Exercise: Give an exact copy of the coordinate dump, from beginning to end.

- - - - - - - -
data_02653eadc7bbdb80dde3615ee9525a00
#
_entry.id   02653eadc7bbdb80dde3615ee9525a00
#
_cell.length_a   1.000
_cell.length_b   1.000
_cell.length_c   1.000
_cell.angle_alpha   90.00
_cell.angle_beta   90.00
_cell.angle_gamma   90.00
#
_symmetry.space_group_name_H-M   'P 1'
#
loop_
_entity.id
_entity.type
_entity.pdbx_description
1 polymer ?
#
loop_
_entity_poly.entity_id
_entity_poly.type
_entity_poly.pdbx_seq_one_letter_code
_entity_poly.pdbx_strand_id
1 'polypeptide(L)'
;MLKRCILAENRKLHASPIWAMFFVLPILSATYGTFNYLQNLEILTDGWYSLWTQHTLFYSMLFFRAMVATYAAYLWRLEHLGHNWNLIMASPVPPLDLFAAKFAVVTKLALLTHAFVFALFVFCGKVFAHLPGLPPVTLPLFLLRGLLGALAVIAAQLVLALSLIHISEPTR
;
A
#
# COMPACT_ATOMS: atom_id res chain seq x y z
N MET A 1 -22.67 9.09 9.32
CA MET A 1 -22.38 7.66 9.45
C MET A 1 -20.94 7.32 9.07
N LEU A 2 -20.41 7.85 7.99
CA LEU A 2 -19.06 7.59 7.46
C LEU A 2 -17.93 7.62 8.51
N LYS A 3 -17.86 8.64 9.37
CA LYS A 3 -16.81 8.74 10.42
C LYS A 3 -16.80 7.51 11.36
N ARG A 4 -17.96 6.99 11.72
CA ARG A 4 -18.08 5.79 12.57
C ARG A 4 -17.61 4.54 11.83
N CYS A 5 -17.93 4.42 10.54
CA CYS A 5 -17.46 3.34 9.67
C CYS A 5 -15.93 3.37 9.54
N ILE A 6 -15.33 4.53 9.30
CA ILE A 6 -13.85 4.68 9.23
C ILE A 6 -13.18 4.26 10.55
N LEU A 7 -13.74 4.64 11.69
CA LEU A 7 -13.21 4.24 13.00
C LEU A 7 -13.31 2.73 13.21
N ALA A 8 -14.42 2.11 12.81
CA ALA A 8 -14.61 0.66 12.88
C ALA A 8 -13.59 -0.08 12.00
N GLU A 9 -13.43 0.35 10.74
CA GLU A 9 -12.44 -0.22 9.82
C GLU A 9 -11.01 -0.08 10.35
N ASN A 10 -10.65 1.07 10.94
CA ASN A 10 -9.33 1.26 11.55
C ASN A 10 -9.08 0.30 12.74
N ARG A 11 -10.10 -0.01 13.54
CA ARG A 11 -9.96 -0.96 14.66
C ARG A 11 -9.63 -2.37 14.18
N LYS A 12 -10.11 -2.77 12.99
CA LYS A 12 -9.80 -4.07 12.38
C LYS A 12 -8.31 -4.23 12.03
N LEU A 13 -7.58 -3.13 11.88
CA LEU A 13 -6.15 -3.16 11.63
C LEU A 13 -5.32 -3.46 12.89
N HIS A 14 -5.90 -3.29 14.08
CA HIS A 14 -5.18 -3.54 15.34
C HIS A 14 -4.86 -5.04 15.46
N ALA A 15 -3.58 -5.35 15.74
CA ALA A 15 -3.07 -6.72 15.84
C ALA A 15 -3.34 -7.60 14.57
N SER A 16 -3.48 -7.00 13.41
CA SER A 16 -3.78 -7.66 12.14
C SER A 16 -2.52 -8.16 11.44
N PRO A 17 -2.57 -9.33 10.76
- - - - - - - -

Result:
data_02653eadc7bbdb80dde3615ee9525a00
#
_entry.id   02653eadc7bbdb80dde3615ee9525a00
#
_cell.length_a   1.000
_cell.length_b   1.000
_cell.length_c   1.000
_cell.angle_alpha   90.00
_cell.angle_beta   90.00
_cell.angle_gamma   90.00
#
_symmetry.space_group_name_H-M   'P 1'
#
loop_
_entity.id
_entity.type
_entity.pdbx_description
1 polymer ?
#
loop_
_entity_poly.entity_id
_entity_poly.type
_entity_poly.pdbx_seq_one_letter_code
_entity_poly.pdbx_strand_id
1 'polypeptide(L)'
;MLKRCILAENRKLHASPIWAMFFVLPILSATYGTFNYLQNLEILTDGWYSLWTQHTLFYSMLFFRAMVATYAAYLWRLEHLGHNWNLIMASPVPPLDLFAAKFAVVTKLALLTHAFVFALFVFCGKVFAHLPGLPPVTLPLFLLRGLLGALAVIAAQLVLALSLIHISEPTR
;
A
#
# COMPACT_ATOMS: atom_id res chain seq x y z
N MET A 1 -22.67 9.09 9.32
CA MET A 1 -22.38 7.66 9.45
C MET A 1 -20.94 7.32 9.07
N LEU A 2 -20.41 7.85 7.99
CA LEU A 2 -19.06 7.59 7.46
C LEU A 2 -17.93 7.62 8.51
N LYS A 3 -17.86 8.64 9.37
CA LYS A 3 -16.81 8.74 10.42
C LYS A 3 -16.80 7.51 11.36
N ARG A 4 -17.96 6.99 11.72
CA ARG A 4 -18.08 5.79 12.57
C ARG A 4 -17.61 4.54 11.83
N CYS A 5 -17.93 4.42 10.54
CA CYS A 5 -17.46 3.34 9.67
C CYS A 5 -15.93 3.37 9.54
N ILE A 6 -15.33 4.53 9.30
CA ILE A 6 -13.85 4.68 9.23
C ILE A 6 -13.18 4.26 10.55
N LEU A 7 -13.74 4.64 11.69
CA LEU A 7 -13.21 4.24 13.00
C LEU A 7 -13.31 2.73 13.21
N ALA A 8 -14.42 2.11 12.81
CA ALA A 8 -14.61 0.66 12.88
C ALA A 8 -13.59 -0.08 12.00
N GLU A 9 -13.43 0.35 10.74
CA GLU A 9 -12.44 -0.22 9.82
C GLU A 9 -11.01 -0.08 10.35
N ASN A 10 -10.65 1.07 10.94
CA ASN A 10 -9.33 1.26 11.55
C ASN A 10 -9.08 0.30 12.74
N ARG A 11 -10.10 -0.01 13.54
CA ARG A 11 -9.96 -0.96 14.66
C ARG A 11 -9.63 -2.37 14.18
N LYS A 12 -10.11 -2.77 12.99
CA LYS A 12 -9.80 -4.07 12.38
C LYS A 12 -8.31 -4.23 12.03
N LEU A 13 -7.58 -3.13 11.88
CA LEU A 13 -6.15 -3.16 11.63
C LEU A 13 -5.32 -3.46 12.89
N HIS A 14 -5.90 -3.29 14.08
CA HIS A 14 -5.18 -3.54 15.34
C HIS A 14 -4.86 -5.04 15.46
N ALA A 15 -3.58 -5.35 15.74
CA ALA A 15 -3.07 -6.72 15.84
C ALA A 15 -3.34 -7.60 14.57
N SER A 16 -3.48 -7.00 13.41
CA SER A 16 -3.78 -7.66 12.14
C SER A 16 -2.52 -8.16 11.44
N PRO A 17 -2.57 -9.33 10.76